Phil Brown edited the Adirondack Explorer from 1999 until his retirement in 2018. He continues to explore the park and to write for the publication and website.

Reader Interactions


  1. Tom Murphy says

    I realize change can be for the worse but, in this case, won’t a bog form here and/or the forest reclaim this low land.

    Wetlands are pretty nice too.

  2. Ben K. says


    Thanks for the report and photos! My wife and I just visited Duck Hole–it was her first backpacking trip.

    In what condition were the various bridges? Had any been washed away or severely damaged?


  3. Al Worthington says

    From Duck Hole to Muck Hole in a day. Thank you mother nature. Never understood the maudlin view of Duck Hole. Hike in from upper works was unremarkable and the lean-to location and views so so. (IMHO) The dam was and artifact no longer appropriate for a wilderness area. The meadow that follows will return the land to its natural state, as it should be.

  4. Mark, Saranac Lake says

    I’ve only been to Duck Hole once, it was a couple years ago. Paddled and carried into it with a couple friends in our canoes. I am so glad I had a chance to paddle it – one of the more remarkable paddling experiences I’ve had, paddling right in the middle of the High Peaks.

  5. Mike Gebhard says

    I never made the trip to Duck Hole on my NPT adventure in 1997. I havent had the opportunity to return to that area…however, Ive been an avid Adk Hiker/Climber for most of my adult life. Nature always has a way reclaiming what is hers…and in this case, I think it should be left as is. The DEC (and NYS) have enough financial woes to be spending money (and it wont come cheap) on rebuilding a dam to provide a nice view for those seldom visitors to the pond. We cant even improve some well used trails due to lack of fund (ie. the trail into Bradley Pond in the Santanonis). Incidently many years when I inquired about this I was told “the trail isnt used enough to warrent being fixed”. So…there ya have it. Its a sad loss…but life goes on. Id say the same for Marcy Dam when its demise comes…which I guess came close too.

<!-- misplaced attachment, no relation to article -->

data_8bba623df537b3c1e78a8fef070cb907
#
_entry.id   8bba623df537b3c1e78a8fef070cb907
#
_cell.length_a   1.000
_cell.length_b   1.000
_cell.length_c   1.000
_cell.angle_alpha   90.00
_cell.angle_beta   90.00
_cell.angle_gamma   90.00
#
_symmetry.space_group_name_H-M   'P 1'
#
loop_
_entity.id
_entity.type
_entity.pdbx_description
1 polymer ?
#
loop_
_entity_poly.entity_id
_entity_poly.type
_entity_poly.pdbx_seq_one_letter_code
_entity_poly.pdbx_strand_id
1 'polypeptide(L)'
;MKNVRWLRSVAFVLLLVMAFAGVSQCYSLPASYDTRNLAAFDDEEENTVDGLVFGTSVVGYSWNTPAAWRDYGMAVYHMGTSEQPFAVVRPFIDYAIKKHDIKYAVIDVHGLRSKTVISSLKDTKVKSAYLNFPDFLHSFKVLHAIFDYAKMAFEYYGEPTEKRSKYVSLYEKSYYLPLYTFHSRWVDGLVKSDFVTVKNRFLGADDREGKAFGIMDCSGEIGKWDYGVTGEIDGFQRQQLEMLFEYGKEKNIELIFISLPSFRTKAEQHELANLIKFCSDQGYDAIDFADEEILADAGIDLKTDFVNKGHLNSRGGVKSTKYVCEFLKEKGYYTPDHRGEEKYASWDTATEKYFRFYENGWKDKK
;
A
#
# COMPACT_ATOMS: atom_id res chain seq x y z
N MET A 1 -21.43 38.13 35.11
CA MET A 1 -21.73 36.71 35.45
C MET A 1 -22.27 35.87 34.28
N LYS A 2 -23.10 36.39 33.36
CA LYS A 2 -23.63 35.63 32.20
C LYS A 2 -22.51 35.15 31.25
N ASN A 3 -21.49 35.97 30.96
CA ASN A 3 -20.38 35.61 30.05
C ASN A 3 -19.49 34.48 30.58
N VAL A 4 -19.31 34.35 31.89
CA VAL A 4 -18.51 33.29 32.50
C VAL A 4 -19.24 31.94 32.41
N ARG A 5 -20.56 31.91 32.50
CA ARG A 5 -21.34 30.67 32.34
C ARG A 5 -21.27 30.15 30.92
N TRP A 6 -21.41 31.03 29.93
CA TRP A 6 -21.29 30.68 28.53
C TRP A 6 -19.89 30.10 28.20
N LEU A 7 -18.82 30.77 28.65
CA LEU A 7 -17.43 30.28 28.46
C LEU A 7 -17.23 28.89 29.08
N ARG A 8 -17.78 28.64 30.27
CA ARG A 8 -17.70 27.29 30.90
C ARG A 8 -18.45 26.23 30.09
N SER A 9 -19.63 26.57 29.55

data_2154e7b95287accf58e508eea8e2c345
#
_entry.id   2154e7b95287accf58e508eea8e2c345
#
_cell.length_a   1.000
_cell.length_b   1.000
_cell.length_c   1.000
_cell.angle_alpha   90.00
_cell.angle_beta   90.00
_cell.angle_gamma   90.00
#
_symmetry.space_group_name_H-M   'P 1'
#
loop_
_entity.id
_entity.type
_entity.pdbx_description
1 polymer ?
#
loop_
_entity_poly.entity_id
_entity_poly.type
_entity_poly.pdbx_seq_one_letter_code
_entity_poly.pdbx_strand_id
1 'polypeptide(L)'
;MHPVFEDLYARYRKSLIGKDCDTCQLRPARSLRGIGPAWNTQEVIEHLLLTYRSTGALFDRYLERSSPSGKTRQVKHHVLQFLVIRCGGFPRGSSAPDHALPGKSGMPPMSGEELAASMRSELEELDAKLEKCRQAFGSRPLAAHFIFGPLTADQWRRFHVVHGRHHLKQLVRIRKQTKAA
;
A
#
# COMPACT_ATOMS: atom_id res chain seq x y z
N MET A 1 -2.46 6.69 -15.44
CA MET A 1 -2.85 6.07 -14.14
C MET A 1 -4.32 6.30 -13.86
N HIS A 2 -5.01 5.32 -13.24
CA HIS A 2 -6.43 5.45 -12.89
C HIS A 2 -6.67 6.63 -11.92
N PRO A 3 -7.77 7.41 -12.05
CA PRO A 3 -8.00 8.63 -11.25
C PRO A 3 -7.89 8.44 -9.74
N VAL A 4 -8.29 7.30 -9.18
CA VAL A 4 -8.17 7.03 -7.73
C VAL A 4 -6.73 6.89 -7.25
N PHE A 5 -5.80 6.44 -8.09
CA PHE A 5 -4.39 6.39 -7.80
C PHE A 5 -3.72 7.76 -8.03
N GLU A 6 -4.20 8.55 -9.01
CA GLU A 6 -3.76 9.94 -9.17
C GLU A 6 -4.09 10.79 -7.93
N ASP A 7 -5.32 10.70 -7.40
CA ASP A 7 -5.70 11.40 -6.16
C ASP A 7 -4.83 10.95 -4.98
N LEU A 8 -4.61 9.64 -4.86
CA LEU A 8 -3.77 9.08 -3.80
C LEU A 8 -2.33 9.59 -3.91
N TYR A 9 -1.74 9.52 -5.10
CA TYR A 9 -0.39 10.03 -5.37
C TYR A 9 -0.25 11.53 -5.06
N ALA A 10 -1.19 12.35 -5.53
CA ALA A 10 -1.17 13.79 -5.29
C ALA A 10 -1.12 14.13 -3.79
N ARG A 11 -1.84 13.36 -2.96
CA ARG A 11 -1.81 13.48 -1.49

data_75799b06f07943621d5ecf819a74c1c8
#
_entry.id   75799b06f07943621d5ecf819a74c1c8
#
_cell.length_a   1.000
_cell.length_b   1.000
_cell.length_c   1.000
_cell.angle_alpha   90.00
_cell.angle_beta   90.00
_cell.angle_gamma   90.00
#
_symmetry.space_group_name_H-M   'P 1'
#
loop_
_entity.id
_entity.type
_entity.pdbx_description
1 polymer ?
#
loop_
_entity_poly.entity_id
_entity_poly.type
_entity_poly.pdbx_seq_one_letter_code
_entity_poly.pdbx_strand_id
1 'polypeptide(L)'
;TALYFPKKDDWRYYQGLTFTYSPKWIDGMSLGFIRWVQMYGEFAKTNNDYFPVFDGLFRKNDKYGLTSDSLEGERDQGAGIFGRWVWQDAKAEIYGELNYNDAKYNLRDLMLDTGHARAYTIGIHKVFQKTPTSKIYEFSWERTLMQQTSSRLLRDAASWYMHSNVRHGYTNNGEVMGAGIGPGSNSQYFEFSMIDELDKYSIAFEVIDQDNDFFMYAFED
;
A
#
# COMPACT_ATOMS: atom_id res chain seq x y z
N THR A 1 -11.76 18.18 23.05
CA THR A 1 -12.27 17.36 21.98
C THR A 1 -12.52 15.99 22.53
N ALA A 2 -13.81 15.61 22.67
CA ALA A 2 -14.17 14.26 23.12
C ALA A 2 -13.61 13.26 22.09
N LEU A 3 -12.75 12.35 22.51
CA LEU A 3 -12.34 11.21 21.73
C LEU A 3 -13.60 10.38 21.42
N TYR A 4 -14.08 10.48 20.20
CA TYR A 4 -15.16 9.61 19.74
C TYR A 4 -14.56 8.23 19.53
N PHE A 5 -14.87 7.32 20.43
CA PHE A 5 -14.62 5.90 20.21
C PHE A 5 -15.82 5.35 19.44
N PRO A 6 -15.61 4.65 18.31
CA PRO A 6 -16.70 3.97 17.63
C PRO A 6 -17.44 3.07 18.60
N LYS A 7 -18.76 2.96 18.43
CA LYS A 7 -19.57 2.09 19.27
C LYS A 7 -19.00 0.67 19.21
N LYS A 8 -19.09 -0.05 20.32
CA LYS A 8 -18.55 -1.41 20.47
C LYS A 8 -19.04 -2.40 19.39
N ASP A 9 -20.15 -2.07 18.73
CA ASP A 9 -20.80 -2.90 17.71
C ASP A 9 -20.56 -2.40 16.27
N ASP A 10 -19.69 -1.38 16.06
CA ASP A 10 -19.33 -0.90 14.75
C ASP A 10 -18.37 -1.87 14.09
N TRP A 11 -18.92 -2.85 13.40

6. Paul says


    It looks a lot like what you see after beavers have finished with a large area (except you don’t have as many trees cut down around the edges).

    It may not be a “paddlers paradise” anymore but it will be a very beautiful meadow next spring. This is a pretty unique opportunity to see forest succession first hand in a spot in the higher elevations.

    I hope that the lifting of DEC regs for the cleanup allows folks to use chainsaws and other motorized equipment to get things fixed up quickly.

  7. John from Coreys says

    When I think of Duck Hole, I am always reminded of my first encounter some thirty year ago. Having arrived at the leanto by the dam in pouring rain the night before, I awoke early to the sound of classical flute music. The flautist in the next leanto was seranading patches of fog as they danced over the water in the early morning sun. It was an idylic scene and brought on such a peaceful mood.

    Seeing your pictures brings feelings of great loss. It’s like losing an old friend. But I also look forward to the rebirth of a new wilderness meadow. Life will go on.

  8. Bob says

    My friend and I made the portage from Henderson Lake to Duck Hole 8/19-8/21. Swam below the dam, and stayed in the Lean to on the NPT. We were joking as we swam under the dam about how much longer it would be there, never would of guessed a week later it would be gone. I would have to think that we were one of the last people to ever paddle on that gem.


  1. […] shape and all lean-tos and bridges in the western High Peaks are intact. After the breach of the Duck Hole dam, some people feared that the Cold River might have washed away lean-tos along the Northville-Placid […]

  2. […] and wrote about the adventure for the July/August issue of the Explorer. A few days after Irene, I returned to Duck Hole on foot and took the photos shown here of the broken dam and the […]